Chinese Clay Pot

    Chinese Clay Pot

  6. Stir in the chopped basil or cilantro and scallion before serving.
Quick Chinese Chicken

Quick Chinese Chicken

Serve with steamed rice, or baked sweet potatoes, and a green vegetable.

I am adding this post to the virtual blogging party at Fiesta Friday #158 hosted by Angie. The co-hosts this week are Ai @ Ai Made It For You and Petra @ Food Eat Love.

September – Chili Lime Marinade for Chicken or Pork

September – Chili Lime Marinade for Chicken or Pork

In my opinion both chicken breasts and pork tenderloin need some help. In our search for “low fat” we have bred the flavor out of them both. Chewy, tasteless, bland, dry…all those apply. So when I was served the most delicious marinated pork tenderloin at a friend’s house, I had to try it. I am not going to post the recipe for the pork tenderloin, you can search on-line to one from Chris Kimball at Cook’s. It involves halving the tenderloin crosswise, then pounding it to a thickness of approximately 3/4 of an inch. At that point you can score the meat and marinate if for 45 minutes (I think the more the better). However, don’t leave it too long or you will end up with ceviche pork because of the lime juice.

I thought, if this is so good with pork tenderloin, what will it do for chicken breasts? Oh yum! I modified the recipe only slightly to give it a little more heat. Use boneless chicken breasts with the skin if you can get them or bone out the breasts yourself. It takes a little practice but is easy with a small knife. Start by cutting at the center cartilage and slide a sharp knife between the breast bones and the meat until the breast is free of the rib and other bones. I keep the bones in a plastic bag in the freezer until I have enough to make stock or chicken soup.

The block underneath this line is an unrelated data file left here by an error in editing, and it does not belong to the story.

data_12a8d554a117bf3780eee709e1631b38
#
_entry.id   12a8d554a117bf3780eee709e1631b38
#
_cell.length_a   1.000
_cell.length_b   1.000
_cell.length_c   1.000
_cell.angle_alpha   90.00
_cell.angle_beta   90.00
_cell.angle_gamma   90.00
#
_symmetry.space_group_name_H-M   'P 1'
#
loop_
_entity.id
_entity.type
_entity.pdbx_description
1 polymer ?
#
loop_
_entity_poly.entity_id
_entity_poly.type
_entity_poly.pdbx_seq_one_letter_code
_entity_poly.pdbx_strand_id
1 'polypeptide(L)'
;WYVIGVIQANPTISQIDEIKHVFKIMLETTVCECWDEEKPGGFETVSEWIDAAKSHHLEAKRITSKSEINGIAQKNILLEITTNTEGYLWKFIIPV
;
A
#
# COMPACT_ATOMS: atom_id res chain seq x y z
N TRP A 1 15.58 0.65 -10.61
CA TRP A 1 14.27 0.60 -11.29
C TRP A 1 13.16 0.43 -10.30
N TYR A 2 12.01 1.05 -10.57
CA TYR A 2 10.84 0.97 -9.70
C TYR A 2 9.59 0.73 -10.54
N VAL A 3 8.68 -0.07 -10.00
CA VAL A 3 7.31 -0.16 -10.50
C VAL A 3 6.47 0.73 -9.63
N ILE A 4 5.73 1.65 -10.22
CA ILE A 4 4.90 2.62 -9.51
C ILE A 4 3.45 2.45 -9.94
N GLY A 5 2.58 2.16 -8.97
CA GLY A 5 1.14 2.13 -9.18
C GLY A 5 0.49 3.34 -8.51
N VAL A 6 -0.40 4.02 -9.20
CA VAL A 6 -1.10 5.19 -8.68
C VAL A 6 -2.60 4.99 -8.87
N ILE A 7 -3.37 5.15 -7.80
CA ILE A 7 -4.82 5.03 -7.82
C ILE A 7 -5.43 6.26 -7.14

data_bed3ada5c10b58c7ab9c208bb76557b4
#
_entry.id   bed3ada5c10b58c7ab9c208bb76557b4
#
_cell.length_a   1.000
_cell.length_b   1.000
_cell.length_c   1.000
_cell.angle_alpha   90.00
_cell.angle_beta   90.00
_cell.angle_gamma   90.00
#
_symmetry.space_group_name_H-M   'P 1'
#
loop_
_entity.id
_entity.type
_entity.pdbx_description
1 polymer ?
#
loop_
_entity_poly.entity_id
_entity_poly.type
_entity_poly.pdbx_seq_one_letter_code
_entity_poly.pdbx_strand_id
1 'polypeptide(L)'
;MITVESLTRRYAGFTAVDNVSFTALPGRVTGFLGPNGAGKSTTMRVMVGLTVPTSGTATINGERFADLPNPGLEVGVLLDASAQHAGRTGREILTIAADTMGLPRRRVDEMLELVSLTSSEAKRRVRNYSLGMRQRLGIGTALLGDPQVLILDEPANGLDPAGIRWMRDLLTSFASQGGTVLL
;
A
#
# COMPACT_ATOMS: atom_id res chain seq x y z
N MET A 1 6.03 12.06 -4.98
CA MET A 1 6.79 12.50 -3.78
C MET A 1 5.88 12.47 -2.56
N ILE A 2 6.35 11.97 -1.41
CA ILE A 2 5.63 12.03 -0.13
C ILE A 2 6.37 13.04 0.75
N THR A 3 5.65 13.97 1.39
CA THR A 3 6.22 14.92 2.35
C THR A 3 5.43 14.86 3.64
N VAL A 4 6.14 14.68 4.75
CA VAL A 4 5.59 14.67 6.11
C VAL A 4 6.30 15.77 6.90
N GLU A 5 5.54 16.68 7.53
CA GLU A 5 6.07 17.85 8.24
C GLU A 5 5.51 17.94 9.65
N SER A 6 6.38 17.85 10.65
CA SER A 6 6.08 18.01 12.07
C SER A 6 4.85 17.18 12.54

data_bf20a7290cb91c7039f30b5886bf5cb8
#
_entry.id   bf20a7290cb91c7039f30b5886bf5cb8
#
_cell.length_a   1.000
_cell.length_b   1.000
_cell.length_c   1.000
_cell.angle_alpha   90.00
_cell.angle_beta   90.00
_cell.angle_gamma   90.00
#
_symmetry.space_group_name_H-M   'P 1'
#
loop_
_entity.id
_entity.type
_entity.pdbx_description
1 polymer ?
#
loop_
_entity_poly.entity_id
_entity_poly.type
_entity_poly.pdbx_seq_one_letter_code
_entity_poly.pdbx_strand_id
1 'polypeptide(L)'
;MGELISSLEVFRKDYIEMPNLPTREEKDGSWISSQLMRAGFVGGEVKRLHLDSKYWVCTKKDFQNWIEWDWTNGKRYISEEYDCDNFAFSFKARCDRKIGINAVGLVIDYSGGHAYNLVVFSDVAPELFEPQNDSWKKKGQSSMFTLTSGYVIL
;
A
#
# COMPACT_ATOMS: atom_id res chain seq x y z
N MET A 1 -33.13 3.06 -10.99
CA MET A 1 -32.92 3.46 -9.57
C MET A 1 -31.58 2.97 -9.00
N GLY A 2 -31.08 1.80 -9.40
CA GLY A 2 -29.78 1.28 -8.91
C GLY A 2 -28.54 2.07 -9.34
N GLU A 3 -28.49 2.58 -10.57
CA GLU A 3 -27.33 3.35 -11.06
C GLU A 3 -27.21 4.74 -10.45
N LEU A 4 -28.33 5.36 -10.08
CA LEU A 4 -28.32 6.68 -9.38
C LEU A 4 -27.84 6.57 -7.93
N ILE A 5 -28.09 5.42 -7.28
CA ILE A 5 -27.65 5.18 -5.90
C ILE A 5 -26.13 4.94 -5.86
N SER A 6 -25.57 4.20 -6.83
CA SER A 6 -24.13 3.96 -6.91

Pound the breasts the same as the pork but to a thickness of 1/2 inch. That will both tenderize the meat and also hasten the cooking time.

boned chicken breasts with skin

boned chicken breasts with skin

Chili Lime Marinade

  • 4 half chicken breasts, boneless but with the skin
  • 2 limes, zested and squeezed
  • 4 garlic cloves, minced
  • 4 teaspoons honey
  • 2 teaspoons fish sauce
  • 1/2 teaspoon red chili flakes
  • 3/4 teaspoon salt
  • 1/2 teaspoon pepper, freshly ground
  • 1/2 cup of vegetable oil (I used a mixture of canola and coconut)

For the sauce (optional)

  • 4 teaspoons of mayonnaise

Garnish

chopped fresh parsley and cilantro

  1. Bone the chicken breasts in not done already. Leave the skin on but trim any extra fat. Use a meat pounder to flatten them (I put the breasts into a gallon plastic bag for this chore) to about 1/2 inch.